The Hero 7 and 8 are the newer versions and are a bit more expensive but can be had new from lots of major retailers, as well as used for a cheaper price.
Click here to see Hero 7 Black prices on Ebay
Click here to see Hero 7 Black prices on Amazon
Click here to see Hero 8 Black prices on Ebay
Click here to see Hero 8 Black prices on Amazon
Runcam 2 (Standard and Airsoft Versions)
I use 3 different versions of the Runcam 2; the standard version, the Airsoft Edition, and the Brain Exploder Zoom Lens version.
The standard Runcam2 is perfect for a reverse cam and can record for a long time at 1080p 30fps. This is one of my cameras that I just turn on and don’t bother messing with unless I am off the feild.
The Runcam 2 Airsoft version comes with a 35mm lens for those far off shots and can record at 1080p at 60fps. I use this camera primarily for FSR only as anything closer will just be out of focus or zoomed in too much.
My primary zoom cam for regular paintballs is the Brain Exploder “Close Range” zoom cam with a 16mm lens. This puts my regular paintball eliminations in perfect focus and has just the right amount of zoom for standard gameplay.
I like to check Ebay first with my cameras to see if I can pick a used one up at a good price – Click here to find a cheap one on Ebay
Otherwise, you can still find them for a good price on Ebay or Brain Exploder’s website. Click the links below for current prices.
Standard Runcam 2 on Amazon
16 mm Runcam 2 at BrainExploderMerch.com
Runcam 2 Airsoft Edition on Amazon
The best way to attach these to your marker is with Brain Exploder’s Runcam2 Mounts. I have a few of these and they are super sturdy. Pick some up from him on Shapeways by clicking here.
You can have the best action cameras on the market, but if you don’t have a decent mount it may all be for nothing.
If at all possible, use metal or ridged plastic parts that can take impact without damage. The standard plastic GoPro mounts and cheap plastic knock offs will break on you. I have replaced dozens of plastic and cheap 3D printed mounts.
Goggle Camera Mounts
If and at all possible, only use high quality metal goggle mounts. I have seen plenty of people loose their expensive cameras in a scenario event because their mounts broke while playing ball.
I have invested a lot of money into my camera and want a mount that I don’t have to worry about. After using several different types from cheap 3D printed designs to heavy pot metal mounts, I have found the two absolute best options on the market.
– HK Army GoPro Goggle Mount
The HK Army mount is the absolute best option on the market today and is the one I use for my helmet cam.
These mounts are made of anodized aluminum in a bunch of different colors to match your mask. Plus, they use a 2 piece design that clamps the mount to your mask and doesn’t allow for much movement at all.
You can pick one up for a good price on Amazon by clicking here.
– BrainExploader GoPro Goggle Mount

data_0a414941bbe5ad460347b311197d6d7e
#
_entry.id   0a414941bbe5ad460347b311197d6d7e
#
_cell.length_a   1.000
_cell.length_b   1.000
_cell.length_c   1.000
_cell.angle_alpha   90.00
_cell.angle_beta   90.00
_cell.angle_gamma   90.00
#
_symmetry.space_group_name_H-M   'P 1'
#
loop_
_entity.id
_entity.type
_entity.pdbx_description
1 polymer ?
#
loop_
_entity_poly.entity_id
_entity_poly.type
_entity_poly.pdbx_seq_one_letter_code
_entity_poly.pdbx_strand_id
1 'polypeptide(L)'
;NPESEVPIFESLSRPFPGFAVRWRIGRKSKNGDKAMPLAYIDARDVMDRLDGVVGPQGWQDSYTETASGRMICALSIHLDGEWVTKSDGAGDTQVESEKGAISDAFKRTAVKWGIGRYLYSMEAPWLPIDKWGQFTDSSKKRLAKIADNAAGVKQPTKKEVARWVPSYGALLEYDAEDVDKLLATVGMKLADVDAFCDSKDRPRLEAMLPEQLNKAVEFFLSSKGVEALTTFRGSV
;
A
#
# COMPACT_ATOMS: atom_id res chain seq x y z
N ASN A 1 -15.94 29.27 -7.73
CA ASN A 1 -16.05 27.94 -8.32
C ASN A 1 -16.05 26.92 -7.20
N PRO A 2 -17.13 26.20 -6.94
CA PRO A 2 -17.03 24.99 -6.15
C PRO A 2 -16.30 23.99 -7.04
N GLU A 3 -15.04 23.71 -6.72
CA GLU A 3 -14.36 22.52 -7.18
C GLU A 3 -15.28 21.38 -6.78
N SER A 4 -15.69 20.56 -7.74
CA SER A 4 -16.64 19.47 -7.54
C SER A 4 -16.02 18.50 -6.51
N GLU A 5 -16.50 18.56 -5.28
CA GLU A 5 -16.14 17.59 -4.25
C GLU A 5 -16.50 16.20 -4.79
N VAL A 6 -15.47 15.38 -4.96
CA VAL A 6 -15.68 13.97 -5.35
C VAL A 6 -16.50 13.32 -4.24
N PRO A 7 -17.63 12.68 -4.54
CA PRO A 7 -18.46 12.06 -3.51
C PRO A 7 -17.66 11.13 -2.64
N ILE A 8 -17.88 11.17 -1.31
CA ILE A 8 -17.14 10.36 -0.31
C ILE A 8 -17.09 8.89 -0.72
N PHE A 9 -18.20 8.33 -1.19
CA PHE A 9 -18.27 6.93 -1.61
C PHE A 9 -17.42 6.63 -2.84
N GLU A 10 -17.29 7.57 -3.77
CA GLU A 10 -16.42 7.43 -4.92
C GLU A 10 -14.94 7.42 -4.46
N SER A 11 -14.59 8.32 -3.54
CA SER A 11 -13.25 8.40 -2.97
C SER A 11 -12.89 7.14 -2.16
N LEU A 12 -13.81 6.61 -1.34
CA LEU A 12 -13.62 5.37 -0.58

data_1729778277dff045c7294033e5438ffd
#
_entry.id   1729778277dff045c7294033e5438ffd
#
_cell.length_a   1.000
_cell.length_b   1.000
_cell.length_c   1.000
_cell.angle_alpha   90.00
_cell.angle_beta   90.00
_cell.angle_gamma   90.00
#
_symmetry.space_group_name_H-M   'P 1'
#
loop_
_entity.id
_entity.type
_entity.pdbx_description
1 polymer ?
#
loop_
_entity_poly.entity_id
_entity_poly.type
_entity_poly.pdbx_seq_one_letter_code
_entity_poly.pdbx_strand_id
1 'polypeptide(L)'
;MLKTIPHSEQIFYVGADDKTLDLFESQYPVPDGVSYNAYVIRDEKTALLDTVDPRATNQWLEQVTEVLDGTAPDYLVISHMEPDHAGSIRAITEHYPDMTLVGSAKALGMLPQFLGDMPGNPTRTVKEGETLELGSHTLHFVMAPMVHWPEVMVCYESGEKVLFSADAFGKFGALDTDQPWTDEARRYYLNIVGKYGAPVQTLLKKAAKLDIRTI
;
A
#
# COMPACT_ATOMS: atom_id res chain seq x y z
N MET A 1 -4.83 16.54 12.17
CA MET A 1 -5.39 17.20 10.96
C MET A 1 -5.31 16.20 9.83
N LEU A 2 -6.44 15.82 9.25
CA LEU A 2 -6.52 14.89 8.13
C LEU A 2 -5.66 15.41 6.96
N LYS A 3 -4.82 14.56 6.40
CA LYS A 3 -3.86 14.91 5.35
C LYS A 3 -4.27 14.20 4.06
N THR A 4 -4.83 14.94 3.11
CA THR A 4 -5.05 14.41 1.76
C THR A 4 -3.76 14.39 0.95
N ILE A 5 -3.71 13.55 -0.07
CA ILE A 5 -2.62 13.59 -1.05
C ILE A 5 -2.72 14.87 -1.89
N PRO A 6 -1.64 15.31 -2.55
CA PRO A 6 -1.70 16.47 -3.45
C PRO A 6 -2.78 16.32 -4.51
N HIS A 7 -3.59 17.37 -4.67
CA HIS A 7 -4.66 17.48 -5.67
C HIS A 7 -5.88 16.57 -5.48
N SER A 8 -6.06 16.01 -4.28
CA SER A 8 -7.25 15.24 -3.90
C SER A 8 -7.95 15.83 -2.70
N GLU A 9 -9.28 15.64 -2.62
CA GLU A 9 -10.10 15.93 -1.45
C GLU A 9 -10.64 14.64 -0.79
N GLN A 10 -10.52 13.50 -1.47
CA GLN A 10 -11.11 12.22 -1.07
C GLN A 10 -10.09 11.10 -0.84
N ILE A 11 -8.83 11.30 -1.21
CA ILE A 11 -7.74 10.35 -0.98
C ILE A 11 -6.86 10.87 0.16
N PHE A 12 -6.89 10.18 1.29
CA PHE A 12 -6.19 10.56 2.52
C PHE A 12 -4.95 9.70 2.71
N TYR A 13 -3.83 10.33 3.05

If you want a decent mount that is just a little cheaper than the HK version, look no further than the BrainExploader version. This is a very rigid nylon mount that is about $10 cheaper than the HK version.
You can pick one up from his Shapeways store by clicking here.
Sometimes you just want to attach a GoPro to your barrel and call it a day. Your barrel will bump, rub, and hit the bunkers so you will need a quality mount that wont break on you or damage your barrel.
– HK Army Barrel Camera Mount
A great, basic barrel camera mount is the HK Barrel Mount. Just like the mask mount, this mount is made of aluminum and clamps down on your barrel so you to attach your GoPro. Super simple and easy to use.
The only downside to it is that it isn’t a streamline look on the side that can slightly obstruct your line of sight down the barrel from the hardware mounts.
You can pick one up on Amazon by clicking here.
– Inception Barrel Camera Mount
For the most streamlined barrel clamp without any obstruction, the Inception Designs barrel GoPro mount is the way to go. It comes with a rubber liner on the inside to prevent marring and is cleverly designed to be sleek and unobtrusive.
You can pick up the Inception mount on Amazon by clicking here.
– Beamshot RF9 Picatinny Rail Mount
If your camera mounts attach to a picatinny rail, The Beamshot RF9 is the way to go to attach your zoom cam to any paintball barrel. They come with several sizes of rubber buffers and can even clamp to 1″ diameter barrels!
I use these on my electro setup for both my zoom cam and reverse cams. You can pick up yours on Amazon by clicking here.
A major problem some people will run across is not purchasing a modern, quality micro SD card for their cameras.
You will need to purchase a Class 10 micro SD card to be able to record at 60 fps on most action cams. If you use anything less than Class 10, you may only be able to record at 30fps.
Also, make sure you don’t purchase an SD card with more memory that your camera can handle. I use 64GB SD cards on my Runcam 2s and 128GB SD cards on my GoPros. This gives me enough memory to record all day on one card without having to swap them out mid day.
Battery life is something you will have to juggle, especially when recording at 60fps. Having extra batteries can help keep you recording, but you have to keep an eye on your battery levels and change them throughout the day.
The best way to do this is to use a small portable charger attached to your camera. You can ziptie these chargers to your marker or mask and they will give you an extra hour or two of recording time without changing the batteries.
Small chargers like this 500mAh charger on Amazon will get the job done and allow you to keep filming for a long time.
Remember to Have Fun!
Please remember to have fun! Some days your camera gear will just not want to work properly but don’t let that get you down.
I have seen plenty of players stop playing just because they couldn’t record their games properly and that was their only drive to keep playing.
Play like the camera isn’t there and have fun!